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Born in New Zealand, of Cook Islands Maori ancestry, Mr Tararo-Ruhe (26) is believed to be the first Cook Islands PhD student to study at the University of Otago School of Physical Education, Sports and Exercise Sciences.
He is in the final year of PhD study and spent last year in the Cook Islands working with communities on a dance-related exercise programme, which also includes other resistance exercises.
Physical activity had been shown to decrease blood pressure, control blood glucose and decrease depressive symptoms, and hula dancing had already shown its effectiveness in reducing blood pressure, he said.
Dance had been a big part of his childhood because of its cultural importance, "so I was aware of its importance as a form of physical activity even before I learned about the science behind it".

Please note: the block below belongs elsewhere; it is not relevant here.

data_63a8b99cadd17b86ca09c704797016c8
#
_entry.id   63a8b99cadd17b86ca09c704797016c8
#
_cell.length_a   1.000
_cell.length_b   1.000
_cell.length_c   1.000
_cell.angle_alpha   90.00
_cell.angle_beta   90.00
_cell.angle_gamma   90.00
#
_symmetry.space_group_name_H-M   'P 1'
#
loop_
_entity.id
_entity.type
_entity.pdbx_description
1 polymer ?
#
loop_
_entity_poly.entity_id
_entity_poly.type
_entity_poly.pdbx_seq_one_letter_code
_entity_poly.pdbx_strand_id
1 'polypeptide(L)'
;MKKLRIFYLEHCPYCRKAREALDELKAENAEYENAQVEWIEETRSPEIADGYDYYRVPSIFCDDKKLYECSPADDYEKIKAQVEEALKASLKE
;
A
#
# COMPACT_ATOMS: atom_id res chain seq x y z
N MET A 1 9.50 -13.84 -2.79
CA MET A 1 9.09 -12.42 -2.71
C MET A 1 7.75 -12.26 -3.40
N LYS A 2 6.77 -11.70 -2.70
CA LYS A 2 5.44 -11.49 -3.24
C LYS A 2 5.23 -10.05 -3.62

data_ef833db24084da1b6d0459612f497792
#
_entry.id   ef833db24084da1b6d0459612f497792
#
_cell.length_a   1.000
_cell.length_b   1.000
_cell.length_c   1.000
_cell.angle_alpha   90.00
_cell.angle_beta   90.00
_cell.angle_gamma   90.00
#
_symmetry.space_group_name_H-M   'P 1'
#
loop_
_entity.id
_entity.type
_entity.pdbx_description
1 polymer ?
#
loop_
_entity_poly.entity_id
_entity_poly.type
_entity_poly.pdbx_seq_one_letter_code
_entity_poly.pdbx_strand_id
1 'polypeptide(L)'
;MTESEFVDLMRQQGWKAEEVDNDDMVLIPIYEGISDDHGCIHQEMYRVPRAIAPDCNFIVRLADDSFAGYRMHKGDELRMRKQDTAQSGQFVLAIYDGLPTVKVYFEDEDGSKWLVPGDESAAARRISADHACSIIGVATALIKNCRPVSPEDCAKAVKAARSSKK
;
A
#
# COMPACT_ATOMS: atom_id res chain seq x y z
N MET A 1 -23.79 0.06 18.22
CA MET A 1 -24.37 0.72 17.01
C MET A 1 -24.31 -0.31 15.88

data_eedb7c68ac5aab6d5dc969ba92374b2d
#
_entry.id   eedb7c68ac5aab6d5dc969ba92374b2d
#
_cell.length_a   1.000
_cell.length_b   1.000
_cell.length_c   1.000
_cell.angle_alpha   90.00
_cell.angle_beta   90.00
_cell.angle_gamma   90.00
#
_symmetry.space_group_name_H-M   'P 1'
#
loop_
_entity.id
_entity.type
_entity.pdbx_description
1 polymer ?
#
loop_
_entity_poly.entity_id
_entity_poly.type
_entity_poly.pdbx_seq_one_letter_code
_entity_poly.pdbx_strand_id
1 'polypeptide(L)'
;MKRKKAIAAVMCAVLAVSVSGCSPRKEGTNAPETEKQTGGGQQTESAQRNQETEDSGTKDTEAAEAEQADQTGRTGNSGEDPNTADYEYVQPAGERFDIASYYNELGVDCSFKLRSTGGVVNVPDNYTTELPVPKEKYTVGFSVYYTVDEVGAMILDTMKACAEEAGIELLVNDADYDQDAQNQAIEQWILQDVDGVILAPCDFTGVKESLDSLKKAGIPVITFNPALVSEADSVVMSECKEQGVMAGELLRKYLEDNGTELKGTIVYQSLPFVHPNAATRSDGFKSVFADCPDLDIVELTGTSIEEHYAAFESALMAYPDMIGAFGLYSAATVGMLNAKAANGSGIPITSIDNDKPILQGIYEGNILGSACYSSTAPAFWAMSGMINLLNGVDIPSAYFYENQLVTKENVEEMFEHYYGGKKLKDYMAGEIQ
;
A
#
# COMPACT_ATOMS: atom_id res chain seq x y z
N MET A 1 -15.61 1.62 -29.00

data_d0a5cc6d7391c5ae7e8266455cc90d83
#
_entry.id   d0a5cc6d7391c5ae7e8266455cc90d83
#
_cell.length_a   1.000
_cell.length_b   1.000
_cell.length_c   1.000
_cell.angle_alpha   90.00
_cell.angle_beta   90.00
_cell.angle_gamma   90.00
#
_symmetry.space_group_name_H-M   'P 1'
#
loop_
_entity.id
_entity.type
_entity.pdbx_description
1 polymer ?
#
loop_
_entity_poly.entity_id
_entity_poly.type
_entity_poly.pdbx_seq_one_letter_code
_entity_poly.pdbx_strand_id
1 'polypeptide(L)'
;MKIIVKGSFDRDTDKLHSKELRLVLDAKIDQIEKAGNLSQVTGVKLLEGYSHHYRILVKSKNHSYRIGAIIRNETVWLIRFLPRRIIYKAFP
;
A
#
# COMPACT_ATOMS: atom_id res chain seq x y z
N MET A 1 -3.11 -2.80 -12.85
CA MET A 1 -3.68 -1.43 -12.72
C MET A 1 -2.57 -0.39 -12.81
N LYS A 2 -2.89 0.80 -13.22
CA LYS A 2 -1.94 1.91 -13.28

His PhD work had been supported by a Health Research Council scholarship to undertake a "Niu Movement", a physical activity programme he had previously developed, in collaboration with Cook Islands community members and in keeping with Cook Islands values.
The programme included traditional Cook Island dance (ura) and also simulated the four phases of coconut cream preparation.
Over the past two years he had worked with communities in Dunedin and in the Cook Islands providing exercise training for over 200 Pacific Islands people of all ages.
"This is the first time this has ever been done, and I when I did this work in the Cook Islands I couldn’t believe I had reached my life goal of helping my communities so early in my career!"
Preliminary results from observational studies in both Dunedin and Rarotonga had shown decreases in blood pressure, waist and hip circumference, and an increase in cardiorespiratory measures, he said.